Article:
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WHO Launches $121 Million Plan to Combat Zika Virus

  • Lisa Schlein

Material to prevent Zika infection by mosquitoes are displayed at the 69th World Health Assembly at the United Nations European headquarters in Geneva, Switzerland, May 23, 2016. The World Health Organization is appealing for $121 million to combat the Zika virus over the next 18 months.

Material to prevent Zika infection by mosquitoes are displayed at the 69th World Health Assembly at the United Nations European headquarters in Geneva, Switzerland, May 23, 2016. The World Health Organization is appealing for $121 million to combat the Zika virus over the next 18 months.

The World Health Organization is appealing for $121 million to combat the Zika virus over the next 18 months. The revised global Strategic Response plan supplants a previous plan launched in February, which requested around $20 million.

The significant increase in the amount of money requested to tackle the Zika virus indicates the gravity with which the World Health Organization views this infection.

Microcephaly and Guillain Barre Syndrome

The Zika virus, which is now circulating in some 60 countries worldwide, is linked to microcephaly, an infection that causes brain abnormalities in newborn babies and Guillain Barre Syndrome, a neurological disorder. The epicenter of the disease is in Latin America.

FILE - Jackeline, 26, holds her son who is 4-months old and born with microcephaly, in front of their house in Olinda, near Recife, Brazil, February 11, 2016.

FILE - Jackeline, 26, holds her son who is 4-months old and born with microcephaly, in front of their house in Olinda, near Recife, Brazil, February 11, 2016.

WHO spokesman Tarik Jasarevic said the response to Zika requires an integrated approach that places support for women and girls of child-bearing age at its core.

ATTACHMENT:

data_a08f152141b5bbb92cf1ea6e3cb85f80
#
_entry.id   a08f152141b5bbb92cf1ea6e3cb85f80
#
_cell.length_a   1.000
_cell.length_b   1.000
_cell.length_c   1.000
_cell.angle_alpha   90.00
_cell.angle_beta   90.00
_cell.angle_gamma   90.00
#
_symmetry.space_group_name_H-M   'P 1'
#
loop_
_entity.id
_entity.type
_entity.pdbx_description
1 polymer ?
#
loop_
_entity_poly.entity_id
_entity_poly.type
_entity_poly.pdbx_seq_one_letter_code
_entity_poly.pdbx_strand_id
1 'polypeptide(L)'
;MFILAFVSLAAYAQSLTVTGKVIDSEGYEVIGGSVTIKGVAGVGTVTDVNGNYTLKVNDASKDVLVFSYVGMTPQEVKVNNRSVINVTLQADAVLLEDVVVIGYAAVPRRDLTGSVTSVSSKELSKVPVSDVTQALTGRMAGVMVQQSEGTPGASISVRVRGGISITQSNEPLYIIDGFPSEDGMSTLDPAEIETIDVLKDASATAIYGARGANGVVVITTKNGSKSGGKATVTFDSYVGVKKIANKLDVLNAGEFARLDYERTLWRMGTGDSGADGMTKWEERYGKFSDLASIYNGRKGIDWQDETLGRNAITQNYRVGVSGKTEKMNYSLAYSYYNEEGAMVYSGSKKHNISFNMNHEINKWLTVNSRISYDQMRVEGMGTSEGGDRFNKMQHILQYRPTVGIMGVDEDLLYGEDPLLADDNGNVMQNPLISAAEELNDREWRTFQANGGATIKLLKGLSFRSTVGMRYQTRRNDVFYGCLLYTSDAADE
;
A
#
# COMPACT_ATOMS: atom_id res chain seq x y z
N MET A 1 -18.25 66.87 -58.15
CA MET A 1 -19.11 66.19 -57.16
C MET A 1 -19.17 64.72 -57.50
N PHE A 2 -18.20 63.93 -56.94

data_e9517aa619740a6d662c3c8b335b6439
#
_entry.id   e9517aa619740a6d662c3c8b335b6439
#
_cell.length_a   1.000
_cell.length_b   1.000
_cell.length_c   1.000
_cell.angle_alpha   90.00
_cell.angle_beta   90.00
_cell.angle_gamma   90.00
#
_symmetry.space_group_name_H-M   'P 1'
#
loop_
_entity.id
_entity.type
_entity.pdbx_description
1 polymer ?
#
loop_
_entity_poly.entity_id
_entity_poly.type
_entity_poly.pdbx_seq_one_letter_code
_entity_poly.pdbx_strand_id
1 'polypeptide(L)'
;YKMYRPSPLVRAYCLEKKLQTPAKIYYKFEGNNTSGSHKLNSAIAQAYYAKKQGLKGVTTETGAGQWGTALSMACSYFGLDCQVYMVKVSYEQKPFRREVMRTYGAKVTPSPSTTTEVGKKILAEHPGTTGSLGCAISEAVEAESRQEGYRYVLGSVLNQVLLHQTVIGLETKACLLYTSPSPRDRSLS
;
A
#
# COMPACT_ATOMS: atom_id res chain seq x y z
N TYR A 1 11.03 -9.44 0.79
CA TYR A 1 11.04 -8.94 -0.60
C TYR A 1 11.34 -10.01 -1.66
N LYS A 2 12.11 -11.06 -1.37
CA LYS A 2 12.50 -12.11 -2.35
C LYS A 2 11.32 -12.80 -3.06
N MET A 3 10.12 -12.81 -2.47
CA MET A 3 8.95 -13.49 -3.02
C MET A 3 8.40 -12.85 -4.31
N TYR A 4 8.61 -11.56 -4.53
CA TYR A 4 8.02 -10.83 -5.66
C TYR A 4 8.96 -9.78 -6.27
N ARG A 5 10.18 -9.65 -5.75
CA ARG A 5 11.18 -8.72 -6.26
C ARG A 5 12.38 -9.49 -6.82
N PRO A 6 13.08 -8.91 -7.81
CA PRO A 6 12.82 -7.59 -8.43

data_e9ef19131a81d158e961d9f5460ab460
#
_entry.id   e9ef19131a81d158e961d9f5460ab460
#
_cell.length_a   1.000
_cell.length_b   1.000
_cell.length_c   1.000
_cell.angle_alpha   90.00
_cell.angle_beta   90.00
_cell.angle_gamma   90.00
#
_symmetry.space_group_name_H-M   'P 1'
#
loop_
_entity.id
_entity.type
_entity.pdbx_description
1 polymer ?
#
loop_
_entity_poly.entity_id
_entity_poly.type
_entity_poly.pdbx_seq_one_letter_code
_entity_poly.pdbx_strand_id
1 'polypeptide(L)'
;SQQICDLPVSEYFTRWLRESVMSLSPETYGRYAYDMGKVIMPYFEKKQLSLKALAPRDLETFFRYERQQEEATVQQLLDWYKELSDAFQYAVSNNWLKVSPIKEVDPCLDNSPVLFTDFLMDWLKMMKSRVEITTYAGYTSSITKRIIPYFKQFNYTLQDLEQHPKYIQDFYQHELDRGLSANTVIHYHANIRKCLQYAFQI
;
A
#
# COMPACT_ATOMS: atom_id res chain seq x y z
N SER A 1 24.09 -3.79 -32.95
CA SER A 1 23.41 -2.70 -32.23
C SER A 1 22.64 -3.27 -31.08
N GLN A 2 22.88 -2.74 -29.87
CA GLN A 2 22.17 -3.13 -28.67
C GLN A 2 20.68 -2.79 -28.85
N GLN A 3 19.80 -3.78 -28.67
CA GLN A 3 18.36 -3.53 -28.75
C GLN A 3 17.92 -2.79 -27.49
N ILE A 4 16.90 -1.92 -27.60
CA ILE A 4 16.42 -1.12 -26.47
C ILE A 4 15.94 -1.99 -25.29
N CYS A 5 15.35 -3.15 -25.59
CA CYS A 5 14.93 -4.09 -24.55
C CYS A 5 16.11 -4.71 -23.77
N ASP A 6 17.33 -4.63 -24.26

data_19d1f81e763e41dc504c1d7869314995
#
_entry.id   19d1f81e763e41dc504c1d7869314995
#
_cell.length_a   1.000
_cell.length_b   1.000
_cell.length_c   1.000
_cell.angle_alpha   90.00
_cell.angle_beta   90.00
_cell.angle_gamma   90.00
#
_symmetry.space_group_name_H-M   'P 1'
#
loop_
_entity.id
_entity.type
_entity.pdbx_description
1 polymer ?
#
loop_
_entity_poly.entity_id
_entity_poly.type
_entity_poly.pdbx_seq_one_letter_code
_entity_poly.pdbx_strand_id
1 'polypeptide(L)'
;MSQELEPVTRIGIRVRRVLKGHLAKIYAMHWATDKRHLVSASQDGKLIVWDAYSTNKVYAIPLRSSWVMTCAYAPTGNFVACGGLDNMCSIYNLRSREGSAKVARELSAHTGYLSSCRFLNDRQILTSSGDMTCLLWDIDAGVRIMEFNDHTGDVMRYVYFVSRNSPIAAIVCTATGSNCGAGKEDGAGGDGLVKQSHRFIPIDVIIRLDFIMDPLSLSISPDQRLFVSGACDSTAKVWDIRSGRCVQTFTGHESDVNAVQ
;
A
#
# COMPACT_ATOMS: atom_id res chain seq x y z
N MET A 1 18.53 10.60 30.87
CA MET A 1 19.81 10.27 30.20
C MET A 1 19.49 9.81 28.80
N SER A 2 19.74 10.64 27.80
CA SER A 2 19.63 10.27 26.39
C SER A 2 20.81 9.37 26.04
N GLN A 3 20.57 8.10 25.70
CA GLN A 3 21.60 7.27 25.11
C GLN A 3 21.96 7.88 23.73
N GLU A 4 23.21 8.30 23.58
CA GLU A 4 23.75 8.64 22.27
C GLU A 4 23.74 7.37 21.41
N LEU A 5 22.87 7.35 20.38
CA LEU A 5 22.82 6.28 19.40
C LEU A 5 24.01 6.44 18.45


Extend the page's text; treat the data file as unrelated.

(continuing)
Support for child-bearing women

“This strategy will place greater focus on preventing and managing medical complications caused by Zika virus infection by providing counseling and treatment, if necessary to pregnant women, partners, households, infected people — and will also work with communities trying to have enough capacities and health systems to provide necessary support to communities,” said Jasarevic.

FILE - In this Jan. 29, 2016 photo, Tainara Lourenco, who is five months pregnant, sits inside her house at a slum in Recife, Brazil.

FILE - In this Jan. 29, 2016 photo, Tainara Lourenco, who is five months pregnant, sits inside her house at a slum in Recife, Brazil.

The plan highlights several specific characteristics of the Zika outbreak that need special vigilance and a global response.

They include the potential for further international spread of the Zika virus by Aedes mosquitoes. The WHO says a lack of immunity in areas where the Zika virus is circulating for the first time could allow the disease to spread quickly.

It says the absence of vaccines, treatments, and rapid diagnostic tests, as well as inequalities in access to sanitation and health services in affected areas are of concern and will require special care.

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